I would give Shropshire the benefit of the doubt of being overly-ambitious if only somewhere in the title describes how he theorizes the evolution of Walker Smith Jr. into Sugar Ray Robinson has impacted the new generation of celebrity athletes.

"Suger Ray lived the moment," concludes Shropshire. It is too bad that Sugar Ray's moment is muddled in this book.
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By Candice Hoaglin on July 13, 2014
Format: Hardcover Verified Purchase
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Format: Hardcover
If you want a detailed biography of Sugar Ray then this book is not it and to be fair does not pretend to be despite the title. Shropshire who has written a number of books and articles on business and sports and black sportsmen has taken the core theme that the man was in the 1950s (after an initial first career in the 1940s) able to reinvent himself and become the prototype for many of todays black sports stars in terms of handling how they become famous and wealthy.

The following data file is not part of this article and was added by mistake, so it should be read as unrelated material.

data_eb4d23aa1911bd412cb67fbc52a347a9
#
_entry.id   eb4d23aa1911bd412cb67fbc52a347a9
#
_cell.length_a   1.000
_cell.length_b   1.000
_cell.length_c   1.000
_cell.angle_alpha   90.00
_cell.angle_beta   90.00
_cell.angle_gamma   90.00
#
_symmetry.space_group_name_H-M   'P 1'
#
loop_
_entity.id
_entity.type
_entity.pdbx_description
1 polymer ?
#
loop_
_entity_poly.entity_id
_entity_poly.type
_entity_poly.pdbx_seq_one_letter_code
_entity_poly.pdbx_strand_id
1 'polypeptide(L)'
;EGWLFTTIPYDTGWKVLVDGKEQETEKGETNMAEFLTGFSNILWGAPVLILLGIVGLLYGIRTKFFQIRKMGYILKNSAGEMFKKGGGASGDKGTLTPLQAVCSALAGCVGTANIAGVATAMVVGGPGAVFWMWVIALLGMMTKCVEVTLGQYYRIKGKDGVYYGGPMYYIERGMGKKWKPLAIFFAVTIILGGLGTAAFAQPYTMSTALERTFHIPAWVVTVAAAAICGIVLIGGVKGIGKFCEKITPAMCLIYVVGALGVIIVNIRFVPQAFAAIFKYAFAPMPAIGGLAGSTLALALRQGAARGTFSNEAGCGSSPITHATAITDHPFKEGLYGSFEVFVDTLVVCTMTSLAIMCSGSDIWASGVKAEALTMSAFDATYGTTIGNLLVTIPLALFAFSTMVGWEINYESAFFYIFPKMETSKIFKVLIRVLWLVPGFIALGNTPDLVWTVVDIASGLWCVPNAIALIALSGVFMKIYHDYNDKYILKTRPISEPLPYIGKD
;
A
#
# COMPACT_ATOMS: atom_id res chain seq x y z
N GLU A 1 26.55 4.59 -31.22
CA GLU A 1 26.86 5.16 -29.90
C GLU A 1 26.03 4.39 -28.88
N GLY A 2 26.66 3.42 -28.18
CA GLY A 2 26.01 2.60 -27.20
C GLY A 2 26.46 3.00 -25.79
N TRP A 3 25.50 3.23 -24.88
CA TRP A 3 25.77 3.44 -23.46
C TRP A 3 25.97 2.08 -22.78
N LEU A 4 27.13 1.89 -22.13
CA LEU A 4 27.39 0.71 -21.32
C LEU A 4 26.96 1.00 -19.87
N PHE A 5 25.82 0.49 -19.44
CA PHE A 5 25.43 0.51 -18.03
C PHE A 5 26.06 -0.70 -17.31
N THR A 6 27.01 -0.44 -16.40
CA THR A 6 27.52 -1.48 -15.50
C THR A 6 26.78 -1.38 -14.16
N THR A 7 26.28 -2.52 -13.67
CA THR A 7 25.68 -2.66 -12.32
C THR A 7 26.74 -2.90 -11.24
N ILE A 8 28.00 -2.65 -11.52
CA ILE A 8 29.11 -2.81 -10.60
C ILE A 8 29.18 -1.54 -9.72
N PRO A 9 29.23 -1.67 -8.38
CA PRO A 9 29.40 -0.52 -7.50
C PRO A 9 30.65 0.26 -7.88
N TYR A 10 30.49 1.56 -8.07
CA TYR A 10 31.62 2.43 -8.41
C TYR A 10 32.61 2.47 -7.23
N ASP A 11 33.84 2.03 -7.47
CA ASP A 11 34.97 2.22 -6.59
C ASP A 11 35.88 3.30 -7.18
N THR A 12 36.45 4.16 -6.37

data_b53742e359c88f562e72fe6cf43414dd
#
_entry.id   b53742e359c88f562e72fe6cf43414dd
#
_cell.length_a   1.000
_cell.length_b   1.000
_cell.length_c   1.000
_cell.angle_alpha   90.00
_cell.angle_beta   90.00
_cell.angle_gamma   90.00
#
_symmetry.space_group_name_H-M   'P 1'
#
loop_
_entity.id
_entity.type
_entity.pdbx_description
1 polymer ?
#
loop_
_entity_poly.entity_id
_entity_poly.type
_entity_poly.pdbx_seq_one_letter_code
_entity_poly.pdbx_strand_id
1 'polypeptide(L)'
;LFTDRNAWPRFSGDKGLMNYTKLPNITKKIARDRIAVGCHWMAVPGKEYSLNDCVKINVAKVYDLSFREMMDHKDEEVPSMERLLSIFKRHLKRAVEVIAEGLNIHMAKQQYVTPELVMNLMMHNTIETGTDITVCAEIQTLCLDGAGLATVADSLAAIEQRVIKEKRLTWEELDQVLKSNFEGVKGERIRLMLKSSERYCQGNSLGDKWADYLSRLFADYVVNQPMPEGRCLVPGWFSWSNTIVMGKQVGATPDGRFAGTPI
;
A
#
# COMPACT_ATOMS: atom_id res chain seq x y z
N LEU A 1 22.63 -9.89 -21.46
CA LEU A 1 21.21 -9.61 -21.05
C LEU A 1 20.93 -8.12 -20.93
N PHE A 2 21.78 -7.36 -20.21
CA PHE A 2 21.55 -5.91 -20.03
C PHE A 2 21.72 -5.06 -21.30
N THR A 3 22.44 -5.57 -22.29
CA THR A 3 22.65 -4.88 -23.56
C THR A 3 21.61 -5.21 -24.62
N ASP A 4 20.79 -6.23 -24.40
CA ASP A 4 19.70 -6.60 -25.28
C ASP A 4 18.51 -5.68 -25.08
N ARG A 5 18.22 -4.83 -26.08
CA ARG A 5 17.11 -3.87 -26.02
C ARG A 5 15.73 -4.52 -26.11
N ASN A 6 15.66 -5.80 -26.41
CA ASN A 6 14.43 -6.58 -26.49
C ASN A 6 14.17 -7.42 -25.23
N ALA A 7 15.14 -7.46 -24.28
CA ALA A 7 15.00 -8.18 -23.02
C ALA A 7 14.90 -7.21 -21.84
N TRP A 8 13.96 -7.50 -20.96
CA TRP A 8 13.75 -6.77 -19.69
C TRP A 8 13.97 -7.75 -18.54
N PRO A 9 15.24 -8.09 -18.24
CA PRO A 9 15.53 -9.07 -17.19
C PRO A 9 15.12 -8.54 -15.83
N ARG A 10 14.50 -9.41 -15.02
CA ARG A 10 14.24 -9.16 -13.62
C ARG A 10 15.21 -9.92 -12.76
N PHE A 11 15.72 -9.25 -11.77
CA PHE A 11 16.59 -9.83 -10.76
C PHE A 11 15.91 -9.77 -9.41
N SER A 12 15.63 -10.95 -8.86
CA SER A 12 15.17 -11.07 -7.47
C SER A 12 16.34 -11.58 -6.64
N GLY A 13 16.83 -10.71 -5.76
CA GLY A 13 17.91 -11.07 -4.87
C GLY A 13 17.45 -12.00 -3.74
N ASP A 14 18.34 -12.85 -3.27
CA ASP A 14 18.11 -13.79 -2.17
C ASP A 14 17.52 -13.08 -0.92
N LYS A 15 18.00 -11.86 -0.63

The book takes a number of themes such as style; business dealings, competitor rivalries and followers/hangers on and covers each in a chapter built around events in Sugar Ray's life. These are expanded to include reactions under the scrutiny of the media; mega financial wealth from very poor beginnings and obtaining status and respect with both blacks and whites (or the ability by wrong moves to easily lose it!). However Shropshire does spend a lot of time in the telling making many references to later sportsmen and events from the 1970s to date. For an non-US reader with little knowledge of NFL, NBA I suspect many of the names and events will mean little, even if the key points of principle are understood.

An interesting read from that limited perspective but I suspect if like me you read as a boxing fan, you will find it a bit of a disappointment, despite the occasional detailed coverage of a key fight. One thing the book does show is the clear evidence that many of todays superstars have it easy compared with the number of matches and scores Robinson achieved across his long period of activity. Proof again that Sugar Ray was the true all time boxing great, whatever his personal flaws.